With yesterday's fire emergency still fresh on our minds, it is once again time to have our Facebook friends let all their family and acquaintances know about the County's Emergency Notification system. It is called Regroup. People can register and receive text messages and emails, or have their home phone called, in case of an emergency. During yesterday's mandatory emergency evacuation, I was asked numerous times by residents, how they would know when it was safe to go back home? Our dispatchers continually sent out Regroup messages to registered residents within a 5 mile area around Western International. But, if you or your family and friends are not signed up, you didn't get the message. How can you register? Go to the Austin County web page at and at the bottom of the front page is the logo and information about signing up for Regroup. I have attached a screen shot. Pass the word about this and let's get the majority of our residents signed up for this important free service. If anyone needs help getting signed up, you can also call the Emergency Management Offices at the courthouse - 979-865-5911.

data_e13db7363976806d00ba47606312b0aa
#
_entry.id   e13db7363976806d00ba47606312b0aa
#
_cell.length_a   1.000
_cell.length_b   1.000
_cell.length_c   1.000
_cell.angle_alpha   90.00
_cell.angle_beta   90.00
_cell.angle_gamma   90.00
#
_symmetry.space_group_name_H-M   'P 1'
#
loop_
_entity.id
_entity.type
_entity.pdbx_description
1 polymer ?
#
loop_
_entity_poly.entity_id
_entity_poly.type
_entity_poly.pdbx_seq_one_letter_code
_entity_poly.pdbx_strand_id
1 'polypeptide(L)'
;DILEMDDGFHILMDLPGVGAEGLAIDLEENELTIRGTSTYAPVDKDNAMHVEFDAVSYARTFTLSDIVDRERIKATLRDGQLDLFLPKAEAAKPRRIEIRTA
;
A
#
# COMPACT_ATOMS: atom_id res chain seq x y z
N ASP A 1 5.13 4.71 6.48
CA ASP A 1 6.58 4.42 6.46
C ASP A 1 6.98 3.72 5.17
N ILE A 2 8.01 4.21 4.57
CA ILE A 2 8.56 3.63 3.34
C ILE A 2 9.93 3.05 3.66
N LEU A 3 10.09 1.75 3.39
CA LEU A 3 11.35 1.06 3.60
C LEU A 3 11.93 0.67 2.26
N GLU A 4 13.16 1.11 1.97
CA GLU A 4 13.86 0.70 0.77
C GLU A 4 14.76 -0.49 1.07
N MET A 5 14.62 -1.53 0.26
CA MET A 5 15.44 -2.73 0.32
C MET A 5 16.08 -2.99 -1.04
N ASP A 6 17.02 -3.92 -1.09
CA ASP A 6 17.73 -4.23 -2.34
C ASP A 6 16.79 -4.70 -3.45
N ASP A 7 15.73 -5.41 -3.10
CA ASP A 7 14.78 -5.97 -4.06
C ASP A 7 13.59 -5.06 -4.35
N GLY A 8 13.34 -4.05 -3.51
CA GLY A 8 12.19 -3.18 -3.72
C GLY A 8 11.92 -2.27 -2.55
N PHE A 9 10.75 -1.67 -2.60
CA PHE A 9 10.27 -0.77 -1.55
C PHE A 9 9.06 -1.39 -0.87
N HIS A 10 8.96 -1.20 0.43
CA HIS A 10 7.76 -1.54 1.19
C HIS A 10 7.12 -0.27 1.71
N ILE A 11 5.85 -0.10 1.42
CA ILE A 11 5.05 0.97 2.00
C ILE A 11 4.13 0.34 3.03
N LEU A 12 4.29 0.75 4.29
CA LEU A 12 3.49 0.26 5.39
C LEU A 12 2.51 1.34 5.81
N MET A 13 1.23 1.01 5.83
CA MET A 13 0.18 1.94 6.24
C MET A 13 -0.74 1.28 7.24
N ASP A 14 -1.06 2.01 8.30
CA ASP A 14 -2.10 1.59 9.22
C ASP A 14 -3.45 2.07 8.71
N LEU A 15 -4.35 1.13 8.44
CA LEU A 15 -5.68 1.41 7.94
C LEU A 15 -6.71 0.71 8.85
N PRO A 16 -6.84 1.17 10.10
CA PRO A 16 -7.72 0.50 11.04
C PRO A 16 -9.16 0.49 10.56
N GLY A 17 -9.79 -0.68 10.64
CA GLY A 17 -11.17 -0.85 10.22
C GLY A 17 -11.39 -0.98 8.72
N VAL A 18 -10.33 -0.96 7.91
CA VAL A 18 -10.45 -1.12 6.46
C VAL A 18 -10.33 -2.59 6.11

On 07/17/2018 at 6:09 a.m., the Austin County Sheriff’s Office received a call from residents in the area, as well as Western International Gas Company located at 7173 Hwy 159, Bellville, reporting an explosion and fire in their gas plant. Bellville Fire and Austin County Sheriff’s Deputies responded to the call. When Bellville Fire and Sheriff’s Deputies arrived, Bellville Fire Chief called for other fire departments to respond and help with the fire. Sheriff’s Deputies then closed Hwy 159 in front of the gas plant. Sheriff’s Deputies then evacuated all residents that lived within one mile of the gas plant as requested by Bellville Fire Chief. At mid-morning, fire personnel had the fire under control and all was well. At late morning, the fire flared up with more explosions and all persons evacuated the fire scene. Fire personnel then decided it would be safe to let the fire burn itself out and extend the evacuation radius to five miles. Sheriff’s Deputies, with help of other law enforcement agencies, evacuated residents within a five mile radius of the gas plant. Later that day, fire personnel were able to return to the fire scene and control the fire. At that time, the evacuation radius was reduced to one mile. At approximately 6:00 p.m. the one mile evacuation radius was cancelled and all residents were allowed to return home. At approximately 10:00 p.m. that night, the fire was out and Hwy 159 was opened. Because of the professionalism of the fire personnel, Sheriff’s deputies, responding law enforcement, managers and employees of Western International Gas, there were no injuries to anyone. The Austin County Sheriff’s Office greatly appreciates all the help from Austin County EMS, Wallis Police Department, San Felipe Police Department, Sealy Police Department, Bellville Police Department, State of Texas Game Wardens, Texas Highway Patrol, Waller County Sheriff’s Office and all fire departments that responded.